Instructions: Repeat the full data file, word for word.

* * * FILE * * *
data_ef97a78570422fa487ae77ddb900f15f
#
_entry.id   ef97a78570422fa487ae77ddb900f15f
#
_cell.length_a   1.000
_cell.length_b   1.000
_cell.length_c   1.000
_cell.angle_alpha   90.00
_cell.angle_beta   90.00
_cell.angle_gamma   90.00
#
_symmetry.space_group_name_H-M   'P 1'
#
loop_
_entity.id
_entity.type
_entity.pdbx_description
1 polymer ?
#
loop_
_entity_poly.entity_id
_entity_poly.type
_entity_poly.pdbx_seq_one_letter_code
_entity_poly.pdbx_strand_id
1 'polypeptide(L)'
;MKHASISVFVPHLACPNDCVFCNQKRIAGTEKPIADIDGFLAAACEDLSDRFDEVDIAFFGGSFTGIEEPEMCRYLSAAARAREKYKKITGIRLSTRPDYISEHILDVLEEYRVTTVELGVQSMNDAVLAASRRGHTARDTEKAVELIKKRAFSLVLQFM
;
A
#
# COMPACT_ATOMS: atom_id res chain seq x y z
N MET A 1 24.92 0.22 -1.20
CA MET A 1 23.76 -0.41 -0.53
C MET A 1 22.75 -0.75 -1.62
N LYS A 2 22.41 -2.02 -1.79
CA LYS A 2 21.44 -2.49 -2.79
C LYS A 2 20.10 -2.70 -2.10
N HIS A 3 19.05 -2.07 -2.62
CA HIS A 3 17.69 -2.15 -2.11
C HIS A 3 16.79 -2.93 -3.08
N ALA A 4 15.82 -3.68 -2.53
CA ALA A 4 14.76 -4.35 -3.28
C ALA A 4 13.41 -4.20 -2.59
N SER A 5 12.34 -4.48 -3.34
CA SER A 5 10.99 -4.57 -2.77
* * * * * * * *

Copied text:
data_ef97a78570422fa487ae77ddb900f15f
#
_entry.id   ef97a78570422fa487ae77ddb900f15f
#
_cell.length_a   1.000
_cell.length_b   1.000
_cell.length_c   1.000
_cell.angle_alpha   90.00
_cell.angle_beta   90.00
_cell.angle_gamma   90.00
#
_symmetry.space_group_name_H-M   'P 1'
#
loop_
_entity.id
_entity.type
_entity.pdbx_description
1 polymer ?
#
loop_
_entity_poly.entity_id
_entity_poly.type
_entity_poly.pdbx_seq_one_letter_code
_entity_poly.pdbx_strand_id
1 'polypeptide(L)'
;MKHASISVFVPHLACPNDCVFCNQKRIAGTEKPIADIDGFLAAACEDLSDRFDEVDIAFFGGSFTGIEEPEMCRYLSAAARAREKYKKITGIRLSTRPDYISEHILDVLEEYRVTTVELGVQSMNDAVLAASRRGHTARDTEKAVELIKKRAFSLVLQFM
;
A
#
# COMPACT_ATOMS: atom_id res chain seq x y z
N MET A 1 24.92 0.22 -1.20
CA MET A 1 23.76 -0.41 -0.53
C MET A 1 22.75 -0.75 -1.62
N LYS A 2 22.41 -2.02 -1.79
CA LYS A 2 21.44 -2.49 -2.79
C LYS A 2 20.10 -2.70 -2.10
N HIS A 3 19.05 -2.07 -2.62
CA HIS A 3 17.69 -2.15 -2.11
C HIS A 3 16.79 -2.93 -3.08
N ALA A 4 15.82 -3.68 -2.53
CA ALA A 4 14.76 -4.35 -3.28
C ALA A 4 13.41 -4.20 -2.59
N SER A 5 12.34 -4.48 -3.34
CA SER A 5 10.99 -4.57 -2.77